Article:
I’m sooo hungry….
I am sitting here waiting for my lunch to arrive. Yes, I have found the one deli in LA that delivers!! YESSSS.
And I can’t concentrate on my book because I am too hungry to write. So I thought I would blog…
From fellow writers’ blogs E. Lockhart and Justine Larbalestier, I have learned it’s International Blog Against Racism Week, so I thought I would add my two cents.
As a writer, I have always felt American in my writing. I think it was VS Naipaul said that the English language belongs to everyone–not just those born in England and America. I grew up reading American and English books – Sweet Valley High, Enid Blyton, JRR Tolkien, etc. So culturally, I always felt very Western even though I was growing up in Manila.
When I was older I did seek out Asian writers – Maxine Hong Kingston, Amy Tan, and writers of color, like Terry McMillan.
It was Terry McMillan that I adored. I loved her books, because while they dealt with race issues, they were also FUN and about shopping, and sex and men. Somehow, the Asian writers I was reading were a little too gloomy and serious for me. My goal was to be the Terry McMillan of Asian writers.
So I wrote this book called STUCK UP TRENDY ASIAN BITCH. About three hot Asian girls who just got out of college, and their fun lives in New York, shopping and having sex plus dealing with race and family issuses as well. Unfortunately, even with the great title and the great idea, I was only 22 and I really didn’t pull it off. One editor who loved the book said it “really started on page 150” — halfway through the novel. Also, this was before the chick lit revolution.
When I published CAT’S MEOW, I made Cat half-Caucasian and half-Japanese, because I really didn’t feel comfortable writing a main character who was totally white.
But then when I did THE AU PAIRS, which I felt was in the tradition of Sweet Valley High, it was a mainstream book, and two of the main characters are white, as the genre does call for, but I was able to sneak in a hot South American girl, which I was happy about. And now, in SUN KISSED, the newest au pair is a saucy Korean girl (much like many of my friends and readers). I don’t recall any character in the Sweet Valley High series who was even vaguely Asian. Maybe there are some characters now, but not in the 80s when I was reading them.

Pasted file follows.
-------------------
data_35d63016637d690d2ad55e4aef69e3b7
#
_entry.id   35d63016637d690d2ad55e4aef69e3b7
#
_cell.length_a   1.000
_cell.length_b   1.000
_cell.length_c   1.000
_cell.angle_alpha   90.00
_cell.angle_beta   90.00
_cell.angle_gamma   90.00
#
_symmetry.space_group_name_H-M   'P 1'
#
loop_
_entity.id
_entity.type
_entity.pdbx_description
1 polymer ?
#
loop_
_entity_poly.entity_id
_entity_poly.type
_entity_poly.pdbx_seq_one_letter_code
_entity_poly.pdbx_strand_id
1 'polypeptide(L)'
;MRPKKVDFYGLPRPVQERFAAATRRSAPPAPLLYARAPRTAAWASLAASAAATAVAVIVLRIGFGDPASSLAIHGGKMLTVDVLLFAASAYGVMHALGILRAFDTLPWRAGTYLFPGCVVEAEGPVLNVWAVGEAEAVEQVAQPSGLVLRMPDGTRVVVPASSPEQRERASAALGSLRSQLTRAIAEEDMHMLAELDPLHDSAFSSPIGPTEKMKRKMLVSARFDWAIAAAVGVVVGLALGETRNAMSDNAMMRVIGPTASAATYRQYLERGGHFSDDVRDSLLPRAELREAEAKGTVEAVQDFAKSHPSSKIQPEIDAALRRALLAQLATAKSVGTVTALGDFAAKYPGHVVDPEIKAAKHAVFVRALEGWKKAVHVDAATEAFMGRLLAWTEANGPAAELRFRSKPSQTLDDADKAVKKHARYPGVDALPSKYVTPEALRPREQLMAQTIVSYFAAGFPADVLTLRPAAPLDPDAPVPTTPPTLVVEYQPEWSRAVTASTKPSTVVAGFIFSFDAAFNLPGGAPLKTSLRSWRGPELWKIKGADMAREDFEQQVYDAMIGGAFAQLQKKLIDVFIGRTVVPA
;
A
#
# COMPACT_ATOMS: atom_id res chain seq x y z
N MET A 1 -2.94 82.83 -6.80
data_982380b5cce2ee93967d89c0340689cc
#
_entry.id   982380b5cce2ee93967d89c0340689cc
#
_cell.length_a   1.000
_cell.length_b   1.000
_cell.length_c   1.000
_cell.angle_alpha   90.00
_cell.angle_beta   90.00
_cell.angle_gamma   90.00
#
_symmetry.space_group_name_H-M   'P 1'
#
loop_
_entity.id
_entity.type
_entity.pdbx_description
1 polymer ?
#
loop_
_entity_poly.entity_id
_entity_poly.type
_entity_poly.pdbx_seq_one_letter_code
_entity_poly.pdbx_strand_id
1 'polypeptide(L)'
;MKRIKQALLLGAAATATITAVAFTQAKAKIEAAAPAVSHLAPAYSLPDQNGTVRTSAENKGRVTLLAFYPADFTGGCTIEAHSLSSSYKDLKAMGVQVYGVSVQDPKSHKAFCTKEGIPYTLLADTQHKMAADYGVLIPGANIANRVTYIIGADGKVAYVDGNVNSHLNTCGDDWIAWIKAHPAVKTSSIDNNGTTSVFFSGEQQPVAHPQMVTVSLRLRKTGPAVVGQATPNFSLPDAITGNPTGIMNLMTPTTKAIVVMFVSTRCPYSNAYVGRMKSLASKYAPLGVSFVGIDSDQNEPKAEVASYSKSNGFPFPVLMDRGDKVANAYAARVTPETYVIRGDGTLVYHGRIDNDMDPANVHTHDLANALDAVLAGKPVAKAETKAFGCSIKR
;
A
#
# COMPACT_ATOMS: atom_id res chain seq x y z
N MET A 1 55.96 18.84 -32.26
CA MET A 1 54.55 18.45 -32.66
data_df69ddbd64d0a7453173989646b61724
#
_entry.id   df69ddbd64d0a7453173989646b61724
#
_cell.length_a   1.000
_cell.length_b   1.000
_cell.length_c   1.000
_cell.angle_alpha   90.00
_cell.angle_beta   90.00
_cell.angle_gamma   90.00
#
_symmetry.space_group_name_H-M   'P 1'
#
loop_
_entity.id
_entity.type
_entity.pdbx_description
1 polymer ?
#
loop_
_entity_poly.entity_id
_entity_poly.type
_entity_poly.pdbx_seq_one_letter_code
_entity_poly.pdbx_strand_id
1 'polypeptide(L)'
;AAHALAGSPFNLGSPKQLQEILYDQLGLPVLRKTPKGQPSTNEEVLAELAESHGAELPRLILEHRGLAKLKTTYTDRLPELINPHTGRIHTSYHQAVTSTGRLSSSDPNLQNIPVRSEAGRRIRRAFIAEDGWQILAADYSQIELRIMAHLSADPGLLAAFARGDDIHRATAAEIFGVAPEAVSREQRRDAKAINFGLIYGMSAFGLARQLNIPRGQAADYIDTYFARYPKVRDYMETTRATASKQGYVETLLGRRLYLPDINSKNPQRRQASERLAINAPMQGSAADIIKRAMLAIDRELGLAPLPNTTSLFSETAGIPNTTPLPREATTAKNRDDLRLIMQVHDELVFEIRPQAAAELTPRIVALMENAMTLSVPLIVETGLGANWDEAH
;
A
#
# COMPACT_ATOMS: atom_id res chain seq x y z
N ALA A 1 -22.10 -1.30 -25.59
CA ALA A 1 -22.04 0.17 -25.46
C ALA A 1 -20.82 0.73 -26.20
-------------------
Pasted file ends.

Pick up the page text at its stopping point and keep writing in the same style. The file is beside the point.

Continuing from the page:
I’m also loving how Harry Potter had a crush on Cho Chang. Harry has a gook fetish! He’s into the bamboo! He’s a rice queen! LOL. These are just some of the derogatory ways bigots use to explain why people would be attracted to Asian women. I just find them kind of funny. I even wrote an article called “Gook Fetish” when I was younger and angrier about this phenomenon. But I think Harry just thinks Cho is pretty. And in the end, he doesn’t end up with her anyway, not because she is Asian, but because she is whiny. A good reason to dump someone!
I do try to make sure my characters reflect diversity in some way. It is important to me. And I also feel like it doesn’t really matter what race they are since each of my characters reflect a part of me. I’m Filipino/Spanish/Chinese and my husband is Irish/German/Croatian/Ukranian, and we both consider ourselves simply American.
One of our good friends said, when we told them we were excited to see how our kid turns out (will she look Asian? Caucasian?), she said she never even saw race when she looked at us — in fact, she was surprised to realize as we were talking that we WERE from different races, since she considered us just “the same.” Just “Mike and Mel” not white Mike and Filipino Mel. I think that’s what being American is all about isn’t it?
Lunch has arrived. Hooray. And now back to BB2:Masquerade.